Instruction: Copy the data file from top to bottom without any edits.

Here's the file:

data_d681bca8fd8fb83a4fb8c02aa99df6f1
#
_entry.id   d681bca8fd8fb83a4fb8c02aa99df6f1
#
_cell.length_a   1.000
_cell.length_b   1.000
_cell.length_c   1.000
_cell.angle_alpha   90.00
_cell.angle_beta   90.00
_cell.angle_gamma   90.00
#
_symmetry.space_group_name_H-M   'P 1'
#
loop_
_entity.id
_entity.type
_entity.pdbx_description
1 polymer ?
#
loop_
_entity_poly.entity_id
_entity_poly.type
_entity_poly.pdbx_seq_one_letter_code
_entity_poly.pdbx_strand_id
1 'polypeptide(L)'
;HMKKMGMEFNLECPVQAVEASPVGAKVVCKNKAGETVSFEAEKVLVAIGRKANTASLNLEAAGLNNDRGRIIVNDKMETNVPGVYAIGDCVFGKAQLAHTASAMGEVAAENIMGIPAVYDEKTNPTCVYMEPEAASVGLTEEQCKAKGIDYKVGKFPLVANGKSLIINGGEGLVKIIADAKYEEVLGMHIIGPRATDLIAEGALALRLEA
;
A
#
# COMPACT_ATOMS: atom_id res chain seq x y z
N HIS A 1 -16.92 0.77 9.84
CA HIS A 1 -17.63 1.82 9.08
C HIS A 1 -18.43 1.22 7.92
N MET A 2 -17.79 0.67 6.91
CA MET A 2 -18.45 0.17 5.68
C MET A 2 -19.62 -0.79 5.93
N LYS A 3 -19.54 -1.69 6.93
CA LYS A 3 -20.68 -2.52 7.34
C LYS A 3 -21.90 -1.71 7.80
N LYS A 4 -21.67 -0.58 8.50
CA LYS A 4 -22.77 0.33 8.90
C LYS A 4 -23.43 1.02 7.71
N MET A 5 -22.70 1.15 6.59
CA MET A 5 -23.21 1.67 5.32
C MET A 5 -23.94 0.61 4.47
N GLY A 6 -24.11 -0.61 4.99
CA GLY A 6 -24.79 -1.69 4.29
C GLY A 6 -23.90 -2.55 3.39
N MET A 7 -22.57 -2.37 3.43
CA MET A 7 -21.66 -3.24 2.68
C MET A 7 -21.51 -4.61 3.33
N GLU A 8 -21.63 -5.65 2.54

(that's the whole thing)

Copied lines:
data_d681bca8fd8fb83a4fb8c02aa99df6f1
#
_entry.id   d681bca8fd8fb83a4fb8c02aa99df6f1
#
_cell.length_a   1.000
_cell.length_b   1.000
_cell.length_c   1.000
_cell.angle_alpha   90.00
_cell.angle_beta   90.00
_cell.angle_gamma   90.00
#
_symmetry.space_group_name_H-M   'P 1'
#
loop_
_entity.id
_entity.type
_entity.pdbx_description
1 polymer ?
#
loop_
_entity_poly.entity_id
_entity_poly.type
_entity_poly.pdbx_seq_one_letter_code
_entity_poly.pdbx_strand_id
1 'polypeptide(L)'
;HMKKMGMEFNLECPVQAVEASPVGAKVVCKNKAGETVSFEAEKVLVAIGRKANTASLNLEAAGLNNDRGRIIVNDKMETNVPGVYAIGDCVFGKAQLAHTASAMGEVAAENIMGIPAVYDEKTNPTCVYMEPEAASVGLTEEQCKAKGIDYKVGKFPLVANGKSLIINGGEGLVKIIADAKYEEVLGMHIIGPRATDLIAEGALALRLEA
;
A
#
# COMPACT_ATOMS: atom_id res chain seq x y z
N HIS A 1 -16.92 0.77 9.84
CA HIS A 1 -17.63 1.82 9.08
C HIS A 1 -18.43 1.22 7.92
N MET A 2 -17.79 0.67 6.91
CA MET A 2 -18.45 0.17 5.68
C MET A 2 -19.62 -0.79 5.93
N LYS A 3 -19.54 -1.69 6.93
CA LYS A 3 -20.68 -2.52 7.34
C LYS A 3 -21.90 -1.71 7.80
N LYS A 4 -21.67 -0.58 8.50
CA LYS A 4 -22.77 0.33 8.90
C LYS A 4 -23.43 1.02 7.71
N MET A 5 -22.70 1.15 6.59
CA MET A 5 -23.21 1.67 5.32
C MET A 5 -23.94 0.61 4.47
N GLY A 6 -24.11 -0.61 4.99
CA GLY A 6 -24.79 -1.69 4.29
C GLY A 6 -23.90 -2.55 3.39
N MET A 7 -22.57 -2.37 3.43
CA MET A 7 -21.66 -3.24 2.68
C MET A 7 -21.51 -4.61 3.33
N GLU A 8 -21.63 -5.65 2.54